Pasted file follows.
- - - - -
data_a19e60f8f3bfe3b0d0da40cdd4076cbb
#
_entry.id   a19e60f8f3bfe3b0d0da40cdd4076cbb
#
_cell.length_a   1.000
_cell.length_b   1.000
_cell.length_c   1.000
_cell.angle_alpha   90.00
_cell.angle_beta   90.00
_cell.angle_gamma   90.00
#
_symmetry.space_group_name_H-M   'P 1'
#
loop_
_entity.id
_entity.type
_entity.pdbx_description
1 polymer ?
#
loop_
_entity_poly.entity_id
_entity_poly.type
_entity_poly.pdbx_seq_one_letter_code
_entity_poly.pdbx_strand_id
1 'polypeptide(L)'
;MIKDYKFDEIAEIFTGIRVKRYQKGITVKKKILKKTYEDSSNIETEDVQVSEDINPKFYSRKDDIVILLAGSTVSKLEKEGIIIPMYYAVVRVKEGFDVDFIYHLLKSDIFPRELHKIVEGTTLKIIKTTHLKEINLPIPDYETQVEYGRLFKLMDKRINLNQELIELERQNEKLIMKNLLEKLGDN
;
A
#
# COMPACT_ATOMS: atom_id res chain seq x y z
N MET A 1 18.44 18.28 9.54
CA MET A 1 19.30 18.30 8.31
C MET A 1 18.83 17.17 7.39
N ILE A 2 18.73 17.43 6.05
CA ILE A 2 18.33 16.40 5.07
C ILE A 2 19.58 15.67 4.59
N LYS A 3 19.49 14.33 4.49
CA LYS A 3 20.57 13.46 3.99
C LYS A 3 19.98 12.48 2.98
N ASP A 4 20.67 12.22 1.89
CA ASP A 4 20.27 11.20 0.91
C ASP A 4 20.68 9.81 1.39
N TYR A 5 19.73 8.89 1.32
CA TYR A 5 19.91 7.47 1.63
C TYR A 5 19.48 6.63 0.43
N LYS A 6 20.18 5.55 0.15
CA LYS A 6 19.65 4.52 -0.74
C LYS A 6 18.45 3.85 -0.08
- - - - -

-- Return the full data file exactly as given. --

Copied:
data_a19e60f8f3bfe3b0d0da40cdd4076cbb
#
_entry.id   a19e60f8f3bfe3b0d0da40cdd4076cbb
#
_cell.length_a   1.000
_cell.length_b   1.000
_cell.length_c   1.000
_cell.angle_alpha   90.00
_cell.angle_beta   90.00
_cell.angle_gamma   90.00
#
_symmetry.space_group_name_H-M   'P 1'
#
loop_
_entity.id
_entity.type
_entity.pdbx_description
1 polymer ?
#
loop_
_entity_poly.entity_id
_entity_poly.type
_entity_poly.pdbx_seq_one_letter_code
_entity_poly.pdbx_strand_id
1 'polypeptide(L)'
;MIKDYKFDEIAEIFTGIRVKRYQKGITVKKKILKKTYEDSSNIETEDVQVSEDINPKFYSRKDDIVILLAGSTVSKLEKEGIIIPMYYAVVRVKEGFDVDFIYHLLKSDIFPRELHKIVEGTTLKIIKTTHLKEINLPIPDYETQVEYGRLFKLMDKRINLNQELIELERQNEKLIMKNLLEKLGDN
;
A
#
# COMPACT_ATOMS: atom_id res chain seq x y z
N MET A 1 18.44 18.28 9.54
CA MET A 1 19.30 18.30 8.31
C MET A 1 18.83 17.17 7.39
N ILE A 2 18.73 17.43 6.05
CA ILE A 2 18.33 16.40 5.07
C ILE A 2 19.58 15.67 4.59
N LYS A 3 19.49 14.33 4.49
CA LYS A 3 20.57 13.46 3.99
C LYS A 3 19.98 12.48 2.98
N ASP A 4 20.67 12.22 1.89
CA ASP A 4 20.27 11.20 0.91
C ASP A 4 20.68 9.81 1.39
N TYR A 5 19.73 8.89 1.32
CA TYR A 5 19.91 7.47 1.63
C TYR A 5 19.48 6.63 0.43
N LYS A 6 20.18 5.55 0.15
CA LYS A 6 19.65 4.52 -0.74
C LYS A 6 18.45 3.85 -0.08